DFPI further considered whether the inquiring company’s proposed model meets the definition of stored value under the MTA, and whether it qualifies for several exemptions under the statute. DFPI explained that the transactions under consideration are not considered “stored value under the definition in Financial Code section 2003, subdivision (x), because they do not represent a claim against the issuer; rather, the money comes under [the inquiring company’s] possession and control and therefore must be placed in an escrow trust account. “An escrow trust account is not the same as stored value,” DFPI said, adding that since the transaction is not stored value, it is unnecessary to address the remaining arguments regarding the MTA.

    Licensing State Issues California State Regulators DFPI California Money Transmission Act Escrow

  • DFPI proposes new CCFPL modifications on complaints and inquiries

    State Issues

    On April 14, the California Department of Financial Protection and Innovation (DFPI) released a third round of modifications to proposed regulations for implementing and interpreting certain sections of the California Consumer Financial Protection Law (CCFPL) related to consumer complaints and inquiries. DFPI modified the proposed text in December and March (covered by InfoBytes here and here) in response to comments received on the initially proposed text issued last year to implement Section 90008 subdivisions (a) (b), and (d)(2)(D) of the CCFPL (covered by InfoBytes here). Subdivisions (a) and (b) authorize the DFPI to promulgate rules establishing reasonable procedures for covered persons to provide timely responses to consumers and the DFPI concerning consumer complaints and inquiries, whereas subdivision (d)(2)(D) permits covered persons to withhold certain non-public or confidential information when responding to consumer inquiries.

    DFPI considered comments on the most recent proposed modifications and is now proposing further additional changes:

    • Amended definitions. The proposed modifications change “officer” to “complaint officer” and expand the definition to mean “an individual designated by the covered person with primary authority and responsibility for the effective operation and governance of the complaint process, including the authority and responsibility to monitor the complaint process and resolve complaints.” References to “officer” have been changed to “complaint officer” throughout.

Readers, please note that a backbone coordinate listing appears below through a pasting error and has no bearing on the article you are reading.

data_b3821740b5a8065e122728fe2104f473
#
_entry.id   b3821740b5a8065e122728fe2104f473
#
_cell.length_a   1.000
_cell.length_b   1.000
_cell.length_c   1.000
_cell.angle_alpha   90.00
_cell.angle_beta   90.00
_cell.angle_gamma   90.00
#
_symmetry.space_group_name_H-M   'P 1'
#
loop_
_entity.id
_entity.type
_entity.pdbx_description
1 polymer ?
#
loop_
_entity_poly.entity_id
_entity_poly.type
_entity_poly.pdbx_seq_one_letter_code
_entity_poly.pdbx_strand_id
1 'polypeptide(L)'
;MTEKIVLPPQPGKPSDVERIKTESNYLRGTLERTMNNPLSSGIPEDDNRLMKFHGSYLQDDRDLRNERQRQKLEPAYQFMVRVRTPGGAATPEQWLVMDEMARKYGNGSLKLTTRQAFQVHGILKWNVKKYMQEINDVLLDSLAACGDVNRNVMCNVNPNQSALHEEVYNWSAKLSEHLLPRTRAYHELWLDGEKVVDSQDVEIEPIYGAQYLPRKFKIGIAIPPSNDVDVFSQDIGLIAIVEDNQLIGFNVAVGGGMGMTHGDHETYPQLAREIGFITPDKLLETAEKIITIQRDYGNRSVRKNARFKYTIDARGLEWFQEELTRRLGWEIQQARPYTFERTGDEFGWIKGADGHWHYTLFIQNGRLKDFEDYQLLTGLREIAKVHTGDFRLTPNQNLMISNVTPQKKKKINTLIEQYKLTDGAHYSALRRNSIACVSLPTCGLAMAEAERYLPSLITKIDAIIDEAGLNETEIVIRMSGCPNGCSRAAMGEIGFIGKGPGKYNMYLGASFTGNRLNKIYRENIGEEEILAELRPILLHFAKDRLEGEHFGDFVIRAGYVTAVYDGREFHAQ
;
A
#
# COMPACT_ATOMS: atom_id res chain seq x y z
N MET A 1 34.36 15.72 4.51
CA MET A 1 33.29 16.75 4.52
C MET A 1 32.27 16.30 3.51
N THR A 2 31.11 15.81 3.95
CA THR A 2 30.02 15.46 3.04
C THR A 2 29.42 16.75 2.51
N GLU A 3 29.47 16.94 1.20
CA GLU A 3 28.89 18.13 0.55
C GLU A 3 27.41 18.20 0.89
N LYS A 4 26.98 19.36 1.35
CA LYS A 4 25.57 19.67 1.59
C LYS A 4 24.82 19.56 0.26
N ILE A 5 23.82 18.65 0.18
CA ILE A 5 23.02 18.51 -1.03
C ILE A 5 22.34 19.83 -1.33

• Complaint processes and procedures. The proposed modifications make clarifying edits to the requirements for annual notices issued to consumers (disclosures must be provided “in a clear and conspicuous manner”), and specify that complaints pertaining solely to entities not involved in the offering or providing of the financial product or service being reported on should not be included in the number of complaints received.
    • Inquiry processes and procedures. The proposed modifications clarify that should an inquirer indicate any dissatisfaction “regarding a specific issue or problem” concerning a financial product or service or allege wrongdoing by the covered person or third party, the inquiry should be handled as a complaint.

    Comments are due April 29.

    State Issues Agency Rule-Making & Guidance State Regulators DFPI CCFPL Consumer Complaints

  • California joins multistate settlement with securities brokerage

    State Issues

    On April 6, the California Department of Financial Protection and Innovation (DFPI) joined a multi-state settlement with a securities brokerage company stemming from an investigation spearheaded by state securities regulators from Alabama, Colorado, California, Delaware, New Jersey, South Dakota, and Texas relating to certain alleged operational and technical failures. According to DFPI, the investigation was triggered by a March 2020 incident in which the brokerage company experienced several platform outages during a period in which hundreds of thousands of investors relied on the company’s app to make trades, thus preventing some users from being able to process trades. The settlement order sets out multiple alleged violations by the brokerage company, including negligently disseminating inaccurate information to customers, failing to have a “reasonably designed customer identification program,” inadequately supervising critical technology, having a deficient system for dealing with customer inquiries, failing to exercise due diligence before approving certain option accounts, and failing to report all customer complaints to FINRA and state securities regulators.